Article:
Certain health conditions and medicines weaken the immune system’s ability to fight off infection and illness. Some examples in children are:
- Diseases such as diabetes, cystic fibrosis, sickle cell disease, and congenital heart disease.
- Steroid medicines, which are used to treat a variety of conditions.
- Medicines taken after organ transplant.
- Chemotherapy and radiation therapy for cancer.
- Not having a spleen.
What you are looking for is a change in your child’s usual bowel habits.
- Diarrhea means that the child is having more stools and looser ones than usual.
- Constipation means that the child is having fewer stools than usual.
Every baby and child has different bowel habits. What is “normal” for one child may not be normal for another. In general:
- Many newborns have at least 1 or 2 bowel movements a day. By the end of their first week, they may have as many as 5 to 10 bowel movements a day. They may pass a stool after each feeding.
- By 6 weeks of age, your baby may not have a bowel movement every day. This usually isn’t a problem as long as the baby seems comfortable and is growing as expected, and as long as the stools aren’t hard.
- By about 4 years of age, it’s normal for a child to have as many as 3 bowel movements a day or as few as 3 a week.
Anywhere in these ranges can be considered normal if the habit is normal or usual for your child.
Babies can quickly get dehydrated when they lose fluids because of problems like vomiting or fever.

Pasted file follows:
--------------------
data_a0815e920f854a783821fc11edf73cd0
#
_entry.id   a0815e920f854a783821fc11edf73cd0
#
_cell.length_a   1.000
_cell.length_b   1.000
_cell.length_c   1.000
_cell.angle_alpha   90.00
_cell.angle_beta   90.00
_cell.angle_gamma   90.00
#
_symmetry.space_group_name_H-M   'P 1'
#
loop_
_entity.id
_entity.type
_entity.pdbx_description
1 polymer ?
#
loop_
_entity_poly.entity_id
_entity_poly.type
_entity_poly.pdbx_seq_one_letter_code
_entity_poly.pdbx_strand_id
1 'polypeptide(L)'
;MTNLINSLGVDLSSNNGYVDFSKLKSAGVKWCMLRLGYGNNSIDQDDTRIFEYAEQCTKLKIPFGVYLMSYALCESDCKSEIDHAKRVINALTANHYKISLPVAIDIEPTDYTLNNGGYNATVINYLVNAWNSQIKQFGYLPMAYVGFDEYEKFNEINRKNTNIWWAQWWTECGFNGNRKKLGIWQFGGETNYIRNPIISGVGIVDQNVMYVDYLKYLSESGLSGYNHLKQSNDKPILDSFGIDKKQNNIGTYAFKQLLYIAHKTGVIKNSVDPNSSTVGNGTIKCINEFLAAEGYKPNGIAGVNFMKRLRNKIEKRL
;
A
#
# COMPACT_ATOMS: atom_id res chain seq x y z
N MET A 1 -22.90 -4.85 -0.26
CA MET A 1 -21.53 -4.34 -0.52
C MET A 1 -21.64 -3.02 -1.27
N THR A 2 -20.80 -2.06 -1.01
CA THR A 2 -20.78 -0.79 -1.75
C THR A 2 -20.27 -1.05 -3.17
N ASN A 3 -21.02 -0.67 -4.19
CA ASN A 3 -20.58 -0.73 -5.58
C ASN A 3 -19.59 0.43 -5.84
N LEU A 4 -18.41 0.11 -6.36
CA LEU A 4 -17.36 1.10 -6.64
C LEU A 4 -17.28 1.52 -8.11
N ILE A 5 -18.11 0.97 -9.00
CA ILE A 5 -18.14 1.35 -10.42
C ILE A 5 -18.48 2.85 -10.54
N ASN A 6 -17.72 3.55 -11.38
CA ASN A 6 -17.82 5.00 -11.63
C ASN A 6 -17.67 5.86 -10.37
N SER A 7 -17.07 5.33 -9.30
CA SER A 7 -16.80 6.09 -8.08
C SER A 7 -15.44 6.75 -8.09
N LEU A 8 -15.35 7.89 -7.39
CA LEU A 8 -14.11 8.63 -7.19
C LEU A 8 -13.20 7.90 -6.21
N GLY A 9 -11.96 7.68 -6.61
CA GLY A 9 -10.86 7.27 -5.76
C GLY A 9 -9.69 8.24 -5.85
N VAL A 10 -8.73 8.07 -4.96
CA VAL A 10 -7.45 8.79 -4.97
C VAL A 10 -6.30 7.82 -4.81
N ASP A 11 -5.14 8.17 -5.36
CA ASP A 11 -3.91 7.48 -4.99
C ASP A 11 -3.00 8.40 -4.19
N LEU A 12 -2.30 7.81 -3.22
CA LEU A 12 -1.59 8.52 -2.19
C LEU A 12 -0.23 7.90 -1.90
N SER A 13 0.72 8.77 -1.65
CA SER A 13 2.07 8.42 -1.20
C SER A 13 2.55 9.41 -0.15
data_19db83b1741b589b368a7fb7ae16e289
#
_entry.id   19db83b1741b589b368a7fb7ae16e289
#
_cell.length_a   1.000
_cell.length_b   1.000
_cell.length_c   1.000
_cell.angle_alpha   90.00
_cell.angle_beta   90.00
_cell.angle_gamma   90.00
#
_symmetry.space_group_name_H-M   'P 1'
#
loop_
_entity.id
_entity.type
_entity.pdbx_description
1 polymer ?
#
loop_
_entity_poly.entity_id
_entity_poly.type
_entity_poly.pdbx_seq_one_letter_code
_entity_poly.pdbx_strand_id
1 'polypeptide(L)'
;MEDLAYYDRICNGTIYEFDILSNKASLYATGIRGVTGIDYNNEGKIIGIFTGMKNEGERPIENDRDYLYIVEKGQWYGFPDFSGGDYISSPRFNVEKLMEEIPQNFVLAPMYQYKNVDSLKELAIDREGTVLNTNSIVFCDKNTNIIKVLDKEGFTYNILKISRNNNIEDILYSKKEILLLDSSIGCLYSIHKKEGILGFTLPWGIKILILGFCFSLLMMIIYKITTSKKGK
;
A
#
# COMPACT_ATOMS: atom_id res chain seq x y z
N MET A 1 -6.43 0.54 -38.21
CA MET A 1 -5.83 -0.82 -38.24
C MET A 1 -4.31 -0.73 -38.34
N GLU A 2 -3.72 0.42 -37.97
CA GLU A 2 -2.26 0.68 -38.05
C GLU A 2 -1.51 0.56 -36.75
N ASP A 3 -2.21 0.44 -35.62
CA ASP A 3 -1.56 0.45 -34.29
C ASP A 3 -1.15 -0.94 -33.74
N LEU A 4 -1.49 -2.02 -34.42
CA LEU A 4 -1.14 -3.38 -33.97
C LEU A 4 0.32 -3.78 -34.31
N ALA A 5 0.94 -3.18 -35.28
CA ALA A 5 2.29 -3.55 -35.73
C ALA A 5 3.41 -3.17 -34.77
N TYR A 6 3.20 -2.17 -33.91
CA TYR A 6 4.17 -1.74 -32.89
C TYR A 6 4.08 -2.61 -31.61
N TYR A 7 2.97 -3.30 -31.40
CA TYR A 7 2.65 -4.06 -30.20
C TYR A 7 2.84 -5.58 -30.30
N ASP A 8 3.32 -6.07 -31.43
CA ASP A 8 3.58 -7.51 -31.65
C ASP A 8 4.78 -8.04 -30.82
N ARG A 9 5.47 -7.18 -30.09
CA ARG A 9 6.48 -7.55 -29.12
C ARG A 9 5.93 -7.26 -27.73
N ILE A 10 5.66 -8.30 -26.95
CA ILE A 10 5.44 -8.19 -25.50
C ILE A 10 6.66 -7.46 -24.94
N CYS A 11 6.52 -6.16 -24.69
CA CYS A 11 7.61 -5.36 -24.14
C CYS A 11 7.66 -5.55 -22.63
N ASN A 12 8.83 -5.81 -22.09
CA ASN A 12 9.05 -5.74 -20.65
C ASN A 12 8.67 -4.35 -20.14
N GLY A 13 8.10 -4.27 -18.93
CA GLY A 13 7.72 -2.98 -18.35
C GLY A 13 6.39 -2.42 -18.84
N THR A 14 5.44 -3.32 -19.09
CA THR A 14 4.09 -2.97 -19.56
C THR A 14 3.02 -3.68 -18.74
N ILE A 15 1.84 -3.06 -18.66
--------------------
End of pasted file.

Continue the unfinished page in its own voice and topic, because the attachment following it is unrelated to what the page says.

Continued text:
Symptoms of dehydration can range from mild to severe. For example:
- The baby may be fussy or cranky (mild dehydration), or the baby may be very sleepy and hard to wake up (severe dehydration).
- The baby may have a little less urine than usual (mild dehydration), or the baby may not be urinating at all (severe dehydration).
You can get dehydrated when you lose a lot of fluids because of problems like vomiting or fever.
Symptoms of dehydration can range from mild to severe. For example:
- You may feel tired and edgy (mild dehydration), or you may feel weak, not alert, and not able to think clearly (severe dehydration).
- You may pass less urine than usual (mild dehydration), or you may not be passing urine at all (severe dehydration).
Severe dehydration means:
- The baby may be very sleepy and hard to wake up.
- The baby may have a very dry mouth and very dry eyes (no tears).
- The baby may have no wet diapers in 12 or more hours.
Moderate dehydration means:
- The baby may have no wet diapers in 6 hours.
- The baby may have a dry mouth and dry eyes (fewer tears than usual).
Mild dehydration means:
- The baby may pass a little less urine than usual.
Severe dehydration means:
- The child’s mouth and eyes may be extremely dry.
- The child may pass little or no urine for 12 or more hours.
- The child may not seem alert or able to think clearly.
- The child may be too weak or dizzy to stand.
- The child may pass out.
Moderate dehydration means:
- The child may be a lot more thirsty than usual.
- The child’s mouth and eyes may be drier than usual.
- The child may pass little or no urine for 8 or more hours.
- The child may feel dizzy when he or she stands or sits up.
Mild dehydration means:
- The child may be more thirsty than usual.
- The child may pass less urine than usual.
Symptoms of serious illness in a baby may include the following:
- The baby is limp and floppy like a rag doll.
- The baby doesn’t respond at all to being held, touched, or talked to.
- The baby is hard to wake up.
Symptoms of serious illness may include:
- A severe headache.
- A stiff neck.
- Mental changes, such as feeling confused or much less alert.
- Extreme fatigue (to the point where it’s hard for you to function).
- Shaking chills.
If you’re not sure if a child’s fever is high, moderate, or mild, think about these issues: